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A cloud floats in a pool that turns like a slow clock,
helping these insects slide from birthing shucks.


Duns roil the surface, twitch and flutter,
a newborn or paralytic who believes
he can rise and walk again, if only the wind
would command him.


Halos drift around red and blue spots
that star the sides of trout, flares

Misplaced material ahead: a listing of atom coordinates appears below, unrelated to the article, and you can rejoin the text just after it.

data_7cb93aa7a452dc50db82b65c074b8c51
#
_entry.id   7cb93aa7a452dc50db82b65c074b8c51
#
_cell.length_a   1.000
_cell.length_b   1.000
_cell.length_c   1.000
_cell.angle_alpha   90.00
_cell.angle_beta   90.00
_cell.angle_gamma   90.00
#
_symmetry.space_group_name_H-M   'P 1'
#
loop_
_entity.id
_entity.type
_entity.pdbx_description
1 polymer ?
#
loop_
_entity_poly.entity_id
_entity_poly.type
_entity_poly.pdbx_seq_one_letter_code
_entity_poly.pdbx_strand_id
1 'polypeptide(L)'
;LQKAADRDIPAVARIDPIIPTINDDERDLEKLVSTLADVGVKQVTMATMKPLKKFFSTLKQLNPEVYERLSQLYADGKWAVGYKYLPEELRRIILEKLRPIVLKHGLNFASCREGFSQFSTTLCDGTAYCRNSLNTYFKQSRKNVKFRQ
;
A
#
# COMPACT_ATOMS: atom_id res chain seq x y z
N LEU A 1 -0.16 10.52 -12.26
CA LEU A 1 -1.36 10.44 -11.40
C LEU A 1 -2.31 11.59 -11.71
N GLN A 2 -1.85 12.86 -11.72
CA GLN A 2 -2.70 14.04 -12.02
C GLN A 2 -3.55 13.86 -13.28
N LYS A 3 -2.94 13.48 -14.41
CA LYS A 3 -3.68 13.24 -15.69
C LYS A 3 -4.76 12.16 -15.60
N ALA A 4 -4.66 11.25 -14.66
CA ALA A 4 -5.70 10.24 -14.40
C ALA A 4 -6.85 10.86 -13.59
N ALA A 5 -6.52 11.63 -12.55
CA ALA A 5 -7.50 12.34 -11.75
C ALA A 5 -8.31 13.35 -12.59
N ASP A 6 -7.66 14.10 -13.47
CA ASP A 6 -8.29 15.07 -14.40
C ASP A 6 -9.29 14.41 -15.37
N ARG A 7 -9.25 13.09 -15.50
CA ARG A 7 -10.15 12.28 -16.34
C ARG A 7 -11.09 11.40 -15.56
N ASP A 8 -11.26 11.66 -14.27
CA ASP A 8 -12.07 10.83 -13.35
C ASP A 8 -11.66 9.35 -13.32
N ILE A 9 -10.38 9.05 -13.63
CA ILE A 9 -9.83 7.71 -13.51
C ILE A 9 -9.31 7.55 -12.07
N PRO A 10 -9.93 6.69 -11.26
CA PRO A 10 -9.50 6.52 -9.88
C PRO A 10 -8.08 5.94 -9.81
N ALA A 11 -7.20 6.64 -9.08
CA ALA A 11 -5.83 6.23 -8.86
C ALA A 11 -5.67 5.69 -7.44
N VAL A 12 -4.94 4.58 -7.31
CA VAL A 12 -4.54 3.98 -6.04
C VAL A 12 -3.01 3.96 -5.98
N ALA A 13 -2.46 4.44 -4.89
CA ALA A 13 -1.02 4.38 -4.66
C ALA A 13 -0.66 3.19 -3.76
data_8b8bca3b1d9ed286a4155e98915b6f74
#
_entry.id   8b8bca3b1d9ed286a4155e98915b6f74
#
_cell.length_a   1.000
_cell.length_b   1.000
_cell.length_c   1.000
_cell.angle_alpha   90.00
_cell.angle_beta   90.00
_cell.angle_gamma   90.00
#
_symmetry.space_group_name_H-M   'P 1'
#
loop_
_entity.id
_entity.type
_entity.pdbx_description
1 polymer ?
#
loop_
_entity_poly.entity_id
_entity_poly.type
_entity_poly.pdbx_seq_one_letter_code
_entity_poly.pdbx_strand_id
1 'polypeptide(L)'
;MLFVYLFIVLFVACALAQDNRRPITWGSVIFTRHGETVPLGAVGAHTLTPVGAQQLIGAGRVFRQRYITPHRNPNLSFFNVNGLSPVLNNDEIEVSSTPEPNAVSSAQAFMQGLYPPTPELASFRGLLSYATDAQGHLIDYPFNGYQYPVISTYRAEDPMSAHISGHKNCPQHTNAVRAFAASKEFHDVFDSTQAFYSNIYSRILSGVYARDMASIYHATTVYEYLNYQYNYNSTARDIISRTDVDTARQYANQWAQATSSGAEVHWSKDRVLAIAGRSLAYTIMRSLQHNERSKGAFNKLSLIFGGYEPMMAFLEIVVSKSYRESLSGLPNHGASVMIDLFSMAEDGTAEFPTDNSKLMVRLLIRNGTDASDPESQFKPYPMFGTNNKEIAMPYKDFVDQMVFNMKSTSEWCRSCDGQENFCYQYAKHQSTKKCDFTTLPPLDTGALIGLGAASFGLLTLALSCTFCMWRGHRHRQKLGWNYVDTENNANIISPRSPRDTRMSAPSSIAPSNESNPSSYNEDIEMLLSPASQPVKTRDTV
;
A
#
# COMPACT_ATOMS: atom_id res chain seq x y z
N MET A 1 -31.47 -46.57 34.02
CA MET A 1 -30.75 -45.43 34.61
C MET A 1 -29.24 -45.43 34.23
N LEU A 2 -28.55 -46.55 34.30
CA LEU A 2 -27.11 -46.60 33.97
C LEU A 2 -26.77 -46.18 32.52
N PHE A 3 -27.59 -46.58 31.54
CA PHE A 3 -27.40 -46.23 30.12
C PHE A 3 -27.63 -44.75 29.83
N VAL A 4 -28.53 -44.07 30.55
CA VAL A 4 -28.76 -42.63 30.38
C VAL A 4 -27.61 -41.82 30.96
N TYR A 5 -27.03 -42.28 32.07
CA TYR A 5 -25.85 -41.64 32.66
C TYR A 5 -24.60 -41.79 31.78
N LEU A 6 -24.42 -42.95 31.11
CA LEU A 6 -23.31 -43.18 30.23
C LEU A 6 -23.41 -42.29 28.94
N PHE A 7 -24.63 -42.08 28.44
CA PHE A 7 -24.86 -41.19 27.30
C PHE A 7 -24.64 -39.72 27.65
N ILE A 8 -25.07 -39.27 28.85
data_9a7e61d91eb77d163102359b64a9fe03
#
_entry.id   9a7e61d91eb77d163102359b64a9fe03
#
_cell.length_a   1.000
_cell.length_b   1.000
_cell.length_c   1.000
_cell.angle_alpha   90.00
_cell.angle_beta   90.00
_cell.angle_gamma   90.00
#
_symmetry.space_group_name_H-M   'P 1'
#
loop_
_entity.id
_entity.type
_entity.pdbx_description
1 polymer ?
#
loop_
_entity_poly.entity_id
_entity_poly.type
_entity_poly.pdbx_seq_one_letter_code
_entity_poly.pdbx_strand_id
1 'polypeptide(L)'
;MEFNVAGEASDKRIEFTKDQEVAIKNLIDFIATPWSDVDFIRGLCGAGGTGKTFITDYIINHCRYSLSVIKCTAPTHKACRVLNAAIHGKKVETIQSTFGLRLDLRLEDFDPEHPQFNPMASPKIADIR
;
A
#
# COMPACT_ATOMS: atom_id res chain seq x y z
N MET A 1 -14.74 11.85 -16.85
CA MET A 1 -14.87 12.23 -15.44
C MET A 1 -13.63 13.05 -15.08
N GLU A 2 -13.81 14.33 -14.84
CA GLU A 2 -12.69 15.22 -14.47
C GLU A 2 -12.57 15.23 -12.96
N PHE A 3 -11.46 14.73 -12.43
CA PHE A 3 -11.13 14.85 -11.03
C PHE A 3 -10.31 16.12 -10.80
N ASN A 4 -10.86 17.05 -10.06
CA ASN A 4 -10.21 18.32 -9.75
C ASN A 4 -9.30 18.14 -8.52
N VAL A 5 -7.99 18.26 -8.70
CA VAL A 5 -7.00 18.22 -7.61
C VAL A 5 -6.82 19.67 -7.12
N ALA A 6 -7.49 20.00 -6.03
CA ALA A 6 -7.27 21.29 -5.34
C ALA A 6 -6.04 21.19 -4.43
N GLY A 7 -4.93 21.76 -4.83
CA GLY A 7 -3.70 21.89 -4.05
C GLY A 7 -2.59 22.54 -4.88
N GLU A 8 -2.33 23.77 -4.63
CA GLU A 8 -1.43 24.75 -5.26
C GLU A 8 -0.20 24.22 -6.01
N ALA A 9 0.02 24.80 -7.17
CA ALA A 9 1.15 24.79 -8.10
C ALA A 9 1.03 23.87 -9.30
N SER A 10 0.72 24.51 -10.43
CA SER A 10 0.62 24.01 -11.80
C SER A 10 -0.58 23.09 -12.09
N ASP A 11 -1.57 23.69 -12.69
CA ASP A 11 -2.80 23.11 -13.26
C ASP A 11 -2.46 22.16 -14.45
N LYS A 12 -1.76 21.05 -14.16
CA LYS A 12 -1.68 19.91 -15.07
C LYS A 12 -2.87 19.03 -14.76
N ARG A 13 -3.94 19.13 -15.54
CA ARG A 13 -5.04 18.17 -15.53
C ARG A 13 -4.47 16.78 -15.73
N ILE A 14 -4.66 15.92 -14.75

in rushing water like tongues
of flame.


Heron loves the river cast in green, erratic light
broken over the sycamore’s body
that translates these watery scriptures
into parables of branch-shadow.


A fish wrings its tail, flings itself
toward the molting sky, mouth open
to a psalm of snared flies.


More than half the world is covered by water,
yet most of us are afraid of drowning.

For Ron Rash

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